Case Report

In December 2022, a 36-year-old female patient presented to our outpatient department with a chief complaint of dysphagia. Upon initial examination, her vital signs were stable, and there were no notable findings. Esophagogastroscopy was conducted, revealing a 2.5 cm flat lesion with raised margins and abnormal-looking mucosa located 30 cm from the incisors. Additionally, a subcentimeter lipomatous swelling was observed just above the Z line. A biopsy sample was obtained, and subsequent histopathological examination confirmed moderately differentiated squamous cell carcinoma.

Further diagnostic evaluation through computed tomography (CT) demonstrated thickening at the gastroesophageal junction and enlarged celiac lymph nodes. However, no invasion of the esophageal tumors into adjacent organs was noted (Figure 1).

Figure 1: Computed tomography of thorax showing growth in the lower part of the Esophagus.

A PET-CT scan revealed an avid mural mass associated with paraesophageal lymph nodes, involving the thoracic esophagus from D8-D9, with a craniocaudal extent of 4.0 cm, consistent with a clinical staging of T1 N1 M0. The PET-CT scan also incidentally identified a lesion in the right breast, approximately measure 1.4 x 1.2 cm SUV Max 6.0 which was not previously visible on the CT scan (Figure 2).

Figure 2: PET-CT Scan showing lesion in Lower Esophagus and Right Breast.

To further investigate these breast findings, bilateral mammogram and ultrasound were performed. Slightly an ill-defined opacity seen at lower inner quadrant of right breast well appreciated on focal spot view. Concomitant ultrasound of the right breast revealed a well-defined lobulated hypo echoic lesion at the 4 o’clock position, measuring approximately 2.0 x 1.3 cm and located 0.9 cm from the skin, with increased vascularity on color duplex imaging. Additionally, another oval hypo echoic lesion was detected at the 10 o’clock position of the right breast, measuring approximately 1.6 x 0.6 cm and located 0.6 cm from the skin. In conclusion the bilateral mammogram classified as BIRADS Va in right breast, while the left breast was categorized as BIRADS I (Figure 3).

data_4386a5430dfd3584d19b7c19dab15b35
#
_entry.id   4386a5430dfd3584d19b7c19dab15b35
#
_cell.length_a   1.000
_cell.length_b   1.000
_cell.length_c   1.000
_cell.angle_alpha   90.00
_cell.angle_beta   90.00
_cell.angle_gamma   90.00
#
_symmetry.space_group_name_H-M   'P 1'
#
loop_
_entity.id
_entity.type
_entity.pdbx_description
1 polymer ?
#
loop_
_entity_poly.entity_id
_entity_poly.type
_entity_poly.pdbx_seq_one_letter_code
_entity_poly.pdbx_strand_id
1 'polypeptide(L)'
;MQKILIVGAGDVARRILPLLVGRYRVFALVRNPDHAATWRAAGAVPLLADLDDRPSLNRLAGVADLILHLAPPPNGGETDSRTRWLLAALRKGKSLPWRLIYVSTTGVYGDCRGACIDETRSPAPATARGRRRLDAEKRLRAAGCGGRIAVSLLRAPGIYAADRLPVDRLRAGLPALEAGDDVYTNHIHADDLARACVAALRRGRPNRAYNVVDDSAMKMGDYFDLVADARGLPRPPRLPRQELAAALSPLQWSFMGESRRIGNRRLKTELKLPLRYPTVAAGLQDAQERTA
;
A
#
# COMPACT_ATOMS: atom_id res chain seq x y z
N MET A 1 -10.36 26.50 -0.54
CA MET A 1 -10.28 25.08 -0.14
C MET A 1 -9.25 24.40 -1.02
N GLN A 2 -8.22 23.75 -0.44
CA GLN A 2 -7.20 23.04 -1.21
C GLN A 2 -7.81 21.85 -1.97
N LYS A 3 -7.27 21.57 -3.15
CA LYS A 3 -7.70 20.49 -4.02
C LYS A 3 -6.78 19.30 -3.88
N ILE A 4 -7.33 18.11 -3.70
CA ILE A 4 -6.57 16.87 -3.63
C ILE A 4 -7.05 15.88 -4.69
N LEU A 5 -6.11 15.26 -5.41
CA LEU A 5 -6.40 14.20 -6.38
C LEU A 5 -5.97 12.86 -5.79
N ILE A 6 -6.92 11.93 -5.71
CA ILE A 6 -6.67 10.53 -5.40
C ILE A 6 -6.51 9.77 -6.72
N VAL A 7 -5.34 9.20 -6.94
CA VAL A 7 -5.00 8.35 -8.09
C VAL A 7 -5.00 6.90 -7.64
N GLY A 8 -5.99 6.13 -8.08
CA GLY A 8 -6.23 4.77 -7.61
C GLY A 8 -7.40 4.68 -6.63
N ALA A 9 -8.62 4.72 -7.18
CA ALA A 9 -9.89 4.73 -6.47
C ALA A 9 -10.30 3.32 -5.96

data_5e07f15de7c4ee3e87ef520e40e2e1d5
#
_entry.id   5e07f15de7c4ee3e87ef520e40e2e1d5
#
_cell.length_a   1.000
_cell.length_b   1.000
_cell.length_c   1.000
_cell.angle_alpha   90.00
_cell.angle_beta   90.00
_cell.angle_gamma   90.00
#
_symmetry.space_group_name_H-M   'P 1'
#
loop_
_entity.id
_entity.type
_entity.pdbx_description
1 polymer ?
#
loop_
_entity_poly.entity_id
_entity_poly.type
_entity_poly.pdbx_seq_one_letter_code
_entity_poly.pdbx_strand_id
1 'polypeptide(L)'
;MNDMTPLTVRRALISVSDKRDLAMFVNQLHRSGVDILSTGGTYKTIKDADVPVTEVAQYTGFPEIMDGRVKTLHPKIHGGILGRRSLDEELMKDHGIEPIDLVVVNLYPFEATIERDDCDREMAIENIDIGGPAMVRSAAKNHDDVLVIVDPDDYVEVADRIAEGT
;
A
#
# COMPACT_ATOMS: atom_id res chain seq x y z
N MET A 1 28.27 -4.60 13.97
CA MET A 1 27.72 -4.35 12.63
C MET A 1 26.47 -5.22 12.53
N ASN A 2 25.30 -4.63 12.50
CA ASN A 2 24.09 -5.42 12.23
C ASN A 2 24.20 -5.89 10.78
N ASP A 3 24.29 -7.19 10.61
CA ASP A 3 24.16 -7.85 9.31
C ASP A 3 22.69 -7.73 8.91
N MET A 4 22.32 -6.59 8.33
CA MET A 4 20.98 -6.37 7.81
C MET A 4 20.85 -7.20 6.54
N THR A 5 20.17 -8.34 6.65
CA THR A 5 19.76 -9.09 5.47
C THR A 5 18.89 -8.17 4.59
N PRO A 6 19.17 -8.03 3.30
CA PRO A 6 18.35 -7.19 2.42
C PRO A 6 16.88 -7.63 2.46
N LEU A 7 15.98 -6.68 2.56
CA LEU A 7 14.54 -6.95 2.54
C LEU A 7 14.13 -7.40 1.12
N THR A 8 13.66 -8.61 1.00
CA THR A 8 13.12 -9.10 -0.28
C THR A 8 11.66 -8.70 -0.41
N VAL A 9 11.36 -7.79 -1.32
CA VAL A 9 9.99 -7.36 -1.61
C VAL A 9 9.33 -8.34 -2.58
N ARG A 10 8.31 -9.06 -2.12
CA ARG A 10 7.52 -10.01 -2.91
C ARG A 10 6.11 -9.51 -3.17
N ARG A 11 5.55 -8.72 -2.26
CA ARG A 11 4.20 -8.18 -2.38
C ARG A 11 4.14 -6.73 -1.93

Figure 3: Mammogram of Both Breast: Figure A and C – speculated mass causing Architectural Distortion of Right Breast.

To confirm the diagnosis of the right breast lesion, a core biopsy was performed, which revealed invasive carcinoma of the breast of no special type (ductal), most likely grade II. The tumor was negative for human epidermal growth factor receptor 2 (HER2), estrogen receptors (ER), and progesterone receptors (PR), categorizing it as triple-negative.

Following a comprehensive evaluation, the diagnosis of esophageal squamous cell cancer (T1 N1 M0, stage IIB) and synchronous invasive ductal carcinoma (IDC) of the right breast (T1c N0 M0, stage I) was established. The patient received detailed counseling, and a chemotherapy protocol was initiated. She commenced treatment with Paclitaxel + Carboplatin every 3 weeks and completed a total of 6 doses. Notably, the patient’s initial complaint of dysphagia improved, and subsequent examinations were unremarkable. A PET scan, conducted after the initial treatment, indicated a complete response (Figure 4).